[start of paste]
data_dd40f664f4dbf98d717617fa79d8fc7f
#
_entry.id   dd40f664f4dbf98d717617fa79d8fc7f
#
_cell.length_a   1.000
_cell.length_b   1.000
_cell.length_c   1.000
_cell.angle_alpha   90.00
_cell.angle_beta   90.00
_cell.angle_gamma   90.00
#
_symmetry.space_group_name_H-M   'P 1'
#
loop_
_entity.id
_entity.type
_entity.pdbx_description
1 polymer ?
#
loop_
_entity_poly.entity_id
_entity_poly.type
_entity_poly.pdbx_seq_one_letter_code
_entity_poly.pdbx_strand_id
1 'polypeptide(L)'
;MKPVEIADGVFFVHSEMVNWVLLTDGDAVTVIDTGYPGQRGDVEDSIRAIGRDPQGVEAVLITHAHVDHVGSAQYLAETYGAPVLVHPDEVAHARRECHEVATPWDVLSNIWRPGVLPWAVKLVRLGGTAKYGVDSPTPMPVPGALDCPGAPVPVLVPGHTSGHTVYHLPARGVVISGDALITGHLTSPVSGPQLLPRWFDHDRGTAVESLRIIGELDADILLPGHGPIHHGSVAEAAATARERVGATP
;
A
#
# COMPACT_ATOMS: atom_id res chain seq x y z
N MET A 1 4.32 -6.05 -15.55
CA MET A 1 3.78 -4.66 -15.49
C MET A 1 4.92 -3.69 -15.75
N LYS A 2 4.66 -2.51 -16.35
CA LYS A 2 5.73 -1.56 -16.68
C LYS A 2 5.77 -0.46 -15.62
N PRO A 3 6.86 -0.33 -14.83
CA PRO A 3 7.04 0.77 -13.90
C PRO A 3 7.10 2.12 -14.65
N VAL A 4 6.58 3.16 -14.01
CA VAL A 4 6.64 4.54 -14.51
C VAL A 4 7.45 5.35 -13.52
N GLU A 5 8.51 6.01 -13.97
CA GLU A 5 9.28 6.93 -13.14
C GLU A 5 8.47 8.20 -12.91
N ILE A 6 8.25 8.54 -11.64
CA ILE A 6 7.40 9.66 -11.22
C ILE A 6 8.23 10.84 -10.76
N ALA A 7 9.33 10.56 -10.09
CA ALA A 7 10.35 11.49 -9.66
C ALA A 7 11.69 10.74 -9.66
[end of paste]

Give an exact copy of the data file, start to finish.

data_dd40f664f4dbf98d717617fa79d8fc7f
#
_entry.id   dd40f664f4dbf98d717617fa79d8fc7f
#
_cell.length_a   1.000
_cell.length_b   1.000
_cell.length_c   1.000
_cell.angle_alpha   90.00
_cell.angle_beta   90.00
_cell.angle_gamma   90.00
#
_symmetry.space_group_name_H-M   'P 1'
#
loop_
_entity.id
_entity.type
_entity.pdbx_description
1 polymer ?
#
loop_
_entity_poly.entity_id
_entity_poly.type
_entity_poly.pdbx_seq_one_letter_code
_entity_poly.pdbx_strand_id
1 'polypeptide(L)'
;MKPVEIADGVFFVHSEMVNWVLLTDGDAVTVIDTGYPGQRGDVEDSIRAIGRDPQGVEAVLITHAHVDHVGSAQYLAETYGAPVLVHPDEVAHARRECHEVATPWDVLSNIWRPGVLPWAVKLVRLGGTAKYGVDSPTPMPVPGALDCPGAPVPVLVPGHTSGHTVYHLPARGVVISGDALITGHLTSPVSGPQLLPRWFDHDRGTAVESLRIIGELDADILLPGHGPIHHGSVAEAAATARERVGATP
;
A
#
# COMPACT_ATOMS: atom_id res chain seq x y z
N MET A 1 4.32 -6.05 -15.55
CA MET A 1 3.78 -4.66 -15.49
C MET A 1 4.92 -3.69 -15.75
N LYS A 2 4.66 -2.51 -16.35
CA LYS A 2 5.73 -1.56 -16.68
C LYS A 2 5.77 -0.46 -15.62
N PRO A 3 6.86 -0.33 -14.83
CA PRO A 3 7.04 0.77 -13.90
C PRO A 3 7.10 2.12 -14.65
N VAL A 4 6.58 3.16 -14.01
CA VAL A 4 6.64 4.54 -14.51
C VAL A 4 7.45 5.35 -13.52
N GLU A 5 8.51 6.01 -13.97
CA GLU A 5 9.28 6.93 -13.14
C GLU A 5 8.47 8.20 -12.91
N ILE A 6 8.25 8.54 -11.64
CA ILE A 6 7.40 9.66 -11.22
C ILE A 6 8.23 10.84 -10.76
N ALA A 7 9.33 10.56 -10.09
CA ALA A 7 10.35 11.49 -9.66
C ALA A 7 11.69 10.74 -9.66